Regarding your question about the local generation of the oscillatory activity, our 2017 study also examined this issue, for the MFC. Rats were implanted with a guide cannula in one hemisphere and an electrode array in the other, and the guide cannula was used to deliver muscimol to one hemisphere. Rats were then tested in the Shifting Values Licking task, and the neural recordings showed reductions in both event-related power and phase (Figure 8 in Amarante et al., 2018). This study demonstrates that synchronization of MFC LFP to the lick cycle depends on the MFC. Combined with the new findings added to the current manuscript, using directed coherence analysis and multivariate spectral methods, we can further suggest that the MFC leads the OFC in the timing of the licking-coupled rhythms, and might even drive processing in OFC in phase with incoming sensory information generated by licking.

8. Pp. 27, lines 479-481: Please explicitly describe the ways in which the present data support the hypothesis that the MFC represents action-outcome relationships, while the OFC represents stimulus-outcome relationships.

In the discussion, we previously had stated: “The subtle differences between the two regions follow the hypothesis that MFC represents action-outcome relationships and OFC represents stimulus-outcome relationships. MFC activity may provide the “value of the action” information to OFC, while OFC may evaluate the reward and provide feedback to MFC”.”

Our present data support this general hypothesis with MFC activity largely tracking more of the action given each respective reward, since MFC ITCs strongly reflect the expected reward value. We have reduced the statement such that at this time we cannot directly provide evidence for OFC in stimulus-outcome relationships, only that OFC does not as closely reflect the action of licking (reflected in lick rate and correlations of ITC values to licks and lick rate).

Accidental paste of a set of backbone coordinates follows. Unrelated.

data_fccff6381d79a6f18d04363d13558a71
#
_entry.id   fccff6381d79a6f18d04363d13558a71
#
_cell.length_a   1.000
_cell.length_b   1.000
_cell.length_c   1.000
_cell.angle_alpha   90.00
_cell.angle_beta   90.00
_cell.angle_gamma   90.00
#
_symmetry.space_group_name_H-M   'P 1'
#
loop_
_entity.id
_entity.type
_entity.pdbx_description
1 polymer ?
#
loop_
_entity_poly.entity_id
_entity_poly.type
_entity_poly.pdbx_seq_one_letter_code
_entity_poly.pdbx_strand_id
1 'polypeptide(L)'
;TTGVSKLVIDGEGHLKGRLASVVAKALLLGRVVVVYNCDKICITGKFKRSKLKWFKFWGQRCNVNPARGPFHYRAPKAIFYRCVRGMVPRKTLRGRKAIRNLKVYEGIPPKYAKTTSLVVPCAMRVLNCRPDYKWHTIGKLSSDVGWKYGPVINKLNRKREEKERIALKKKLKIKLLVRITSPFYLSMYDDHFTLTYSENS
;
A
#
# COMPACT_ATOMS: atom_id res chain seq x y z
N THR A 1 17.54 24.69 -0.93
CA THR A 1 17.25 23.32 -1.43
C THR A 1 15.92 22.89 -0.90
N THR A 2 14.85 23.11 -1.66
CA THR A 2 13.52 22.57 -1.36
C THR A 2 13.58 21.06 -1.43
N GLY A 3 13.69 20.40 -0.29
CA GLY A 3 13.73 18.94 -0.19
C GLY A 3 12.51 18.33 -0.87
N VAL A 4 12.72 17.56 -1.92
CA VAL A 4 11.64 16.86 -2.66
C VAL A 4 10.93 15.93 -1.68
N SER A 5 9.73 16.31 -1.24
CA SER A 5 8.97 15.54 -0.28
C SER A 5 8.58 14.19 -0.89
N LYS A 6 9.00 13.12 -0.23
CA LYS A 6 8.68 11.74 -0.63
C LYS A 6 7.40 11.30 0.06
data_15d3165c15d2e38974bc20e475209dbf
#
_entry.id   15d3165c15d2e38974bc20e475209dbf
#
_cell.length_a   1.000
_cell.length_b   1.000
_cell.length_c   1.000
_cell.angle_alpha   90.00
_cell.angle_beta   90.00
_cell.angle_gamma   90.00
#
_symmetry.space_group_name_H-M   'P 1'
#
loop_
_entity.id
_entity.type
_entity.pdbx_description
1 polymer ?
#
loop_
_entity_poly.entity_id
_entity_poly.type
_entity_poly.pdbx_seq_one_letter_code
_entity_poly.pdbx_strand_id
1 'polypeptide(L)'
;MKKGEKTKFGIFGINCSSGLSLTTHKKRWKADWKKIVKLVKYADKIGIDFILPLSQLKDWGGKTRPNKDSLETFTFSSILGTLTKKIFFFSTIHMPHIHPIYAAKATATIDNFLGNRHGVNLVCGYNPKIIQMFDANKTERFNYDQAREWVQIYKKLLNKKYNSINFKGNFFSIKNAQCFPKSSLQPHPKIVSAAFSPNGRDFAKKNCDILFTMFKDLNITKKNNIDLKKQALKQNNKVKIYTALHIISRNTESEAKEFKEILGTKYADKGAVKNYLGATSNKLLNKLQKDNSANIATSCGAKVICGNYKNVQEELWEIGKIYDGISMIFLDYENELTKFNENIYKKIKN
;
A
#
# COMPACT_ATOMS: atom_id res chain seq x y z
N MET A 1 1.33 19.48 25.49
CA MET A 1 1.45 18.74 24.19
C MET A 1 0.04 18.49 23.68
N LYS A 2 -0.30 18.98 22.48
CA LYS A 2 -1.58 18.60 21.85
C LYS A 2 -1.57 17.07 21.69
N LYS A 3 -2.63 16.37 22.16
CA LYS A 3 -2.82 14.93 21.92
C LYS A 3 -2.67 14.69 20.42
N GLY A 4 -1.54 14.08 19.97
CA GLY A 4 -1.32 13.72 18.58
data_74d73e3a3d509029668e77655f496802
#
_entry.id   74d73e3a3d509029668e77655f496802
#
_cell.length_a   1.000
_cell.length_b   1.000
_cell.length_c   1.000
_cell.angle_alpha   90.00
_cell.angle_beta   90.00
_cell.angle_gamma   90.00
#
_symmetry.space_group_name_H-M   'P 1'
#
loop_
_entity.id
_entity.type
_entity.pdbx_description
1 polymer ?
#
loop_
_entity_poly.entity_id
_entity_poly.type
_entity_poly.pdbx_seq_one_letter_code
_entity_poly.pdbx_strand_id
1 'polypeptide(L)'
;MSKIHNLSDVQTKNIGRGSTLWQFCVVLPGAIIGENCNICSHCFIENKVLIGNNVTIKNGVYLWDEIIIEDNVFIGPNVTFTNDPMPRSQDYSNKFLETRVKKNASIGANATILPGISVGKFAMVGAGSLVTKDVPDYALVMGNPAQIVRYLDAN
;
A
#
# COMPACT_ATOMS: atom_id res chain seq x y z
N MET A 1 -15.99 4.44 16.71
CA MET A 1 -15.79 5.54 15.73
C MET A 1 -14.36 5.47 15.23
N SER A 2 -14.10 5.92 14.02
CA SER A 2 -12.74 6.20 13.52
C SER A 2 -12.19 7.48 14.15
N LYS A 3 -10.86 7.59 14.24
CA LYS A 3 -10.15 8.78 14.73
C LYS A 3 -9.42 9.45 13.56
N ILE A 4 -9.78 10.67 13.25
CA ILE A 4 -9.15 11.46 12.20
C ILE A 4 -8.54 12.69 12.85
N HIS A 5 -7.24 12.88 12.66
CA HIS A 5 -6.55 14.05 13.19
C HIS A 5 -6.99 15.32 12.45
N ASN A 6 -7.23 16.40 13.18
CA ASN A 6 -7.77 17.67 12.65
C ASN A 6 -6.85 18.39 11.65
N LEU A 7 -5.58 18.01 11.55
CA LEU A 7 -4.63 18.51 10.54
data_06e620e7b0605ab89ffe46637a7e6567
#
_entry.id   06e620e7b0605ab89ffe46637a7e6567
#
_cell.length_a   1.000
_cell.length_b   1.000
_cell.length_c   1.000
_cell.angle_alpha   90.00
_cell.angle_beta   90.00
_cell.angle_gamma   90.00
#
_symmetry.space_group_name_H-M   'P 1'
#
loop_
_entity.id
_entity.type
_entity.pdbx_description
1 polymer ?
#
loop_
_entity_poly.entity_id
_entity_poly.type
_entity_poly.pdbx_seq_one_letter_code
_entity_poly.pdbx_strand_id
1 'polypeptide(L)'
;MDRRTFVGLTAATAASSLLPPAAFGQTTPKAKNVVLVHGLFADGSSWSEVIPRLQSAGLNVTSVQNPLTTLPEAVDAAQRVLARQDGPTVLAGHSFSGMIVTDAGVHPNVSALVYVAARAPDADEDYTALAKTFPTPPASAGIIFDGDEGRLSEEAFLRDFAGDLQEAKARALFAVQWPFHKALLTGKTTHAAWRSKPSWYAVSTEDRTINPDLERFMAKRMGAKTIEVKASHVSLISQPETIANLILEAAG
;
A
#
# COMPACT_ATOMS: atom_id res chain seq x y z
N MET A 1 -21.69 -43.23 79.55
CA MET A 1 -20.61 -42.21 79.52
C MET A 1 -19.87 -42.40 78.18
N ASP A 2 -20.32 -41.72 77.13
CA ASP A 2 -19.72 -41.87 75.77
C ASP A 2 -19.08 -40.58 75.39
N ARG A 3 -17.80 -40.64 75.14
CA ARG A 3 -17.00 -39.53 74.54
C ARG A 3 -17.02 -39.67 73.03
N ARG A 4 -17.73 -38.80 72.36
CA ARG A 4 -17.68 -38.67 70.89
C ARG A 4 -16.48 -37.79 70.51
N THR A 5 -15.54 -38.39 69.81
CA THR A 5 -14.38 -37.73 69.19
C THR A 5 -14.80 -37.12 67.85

We have changed the statement to read: “The subtle differences between the two regions follow the hypothesis that these areas provide different roles during consummatory behavior. We additionally provide evidence for MFC representing action-outcome relationships, as MFC ITC activity is more strongly correlated to the action of licking and may signal information about the “value of the action.” (page 18 in the revised manuscript).

https://doi.org/10.7554/eLife.63372.sa2

Article and author information

Author details

  1. Linda M Amarante

    Department of Neuroscience, American University, Washington DC, United States
    Contribution
    Conceptualization, Data curation, Formal analysis, Investigation, Methodology, Project administration, Resources, Software, Validation, Visualization, Writing - original draft, Writing - review and editing
    Competing interests
    none
    ORCID icon "This ORCID iD identifies the author of this article:" 0000-0002-3592-7346
  2. Mark Laubach

    Department of Neuroscience, American University, Washington DC, United States
    Contribution
    Conceptualization, Data curation, Formal analysis, Funding acquisition, Investigation, Methodology, Project administration, Resources, Supervision, Validation, Visualization, Writing - original draft, Writing - review and editing
    For correspondence
    mark.laubach@american.edu
    Competing interests
    none
    ORCID icon "This ORCID iD identifies the author of this article:" 0000-0002-2403-4497

Funding

National Institute on Drug Abuse (DA046375)

  • Mark Laubach

National Science Foundation (GRFP)

  • Linda M Amarante

The funders had no role in study design, data collection and interpretation, or the decision to submit the work for publication.

Acknowledgements

We thank Wambura Fobbs, Alexxai Kravitz, Catherine Stoodley, Steve Wise, and Samantha White for helpful feedback on the manuscript.

Ethics

All procedures carried out in this set of experiments were approved by the Animal Care and Use Committee at American University (Washington, DC). The approved protocol number is 1710. All procedures conformed to the standards of the National Institutes of Health Guide for the Care and Use of Laboratory Animals. All efforts were taken to minimize the number of animals used and to reduce pain and suffering.

Senior Editor

  1. Kate M Wassum, University of California, Los Angeles, United States

Reviewing Editor

  1. Erin L Rich, Icahn School of Medicine at Mount Sinai, United States

Publication history

  1. Received: September 23, 2020
  2. Accepted: September 9, 2021
  3. Accepted Manuscript published: September 10, 2021 (version 1)
  4. Version of Record published: September 22, 2021 (version 2)
  5. Version of Record updated: September 24, 2021 (version 3)

Copyright

© 2021, Amarante and Laubach

This article is distributed under the terms of the Creative Commons Attribution License, which permits unrestricted use and redistribution provided that the original author and source are credited.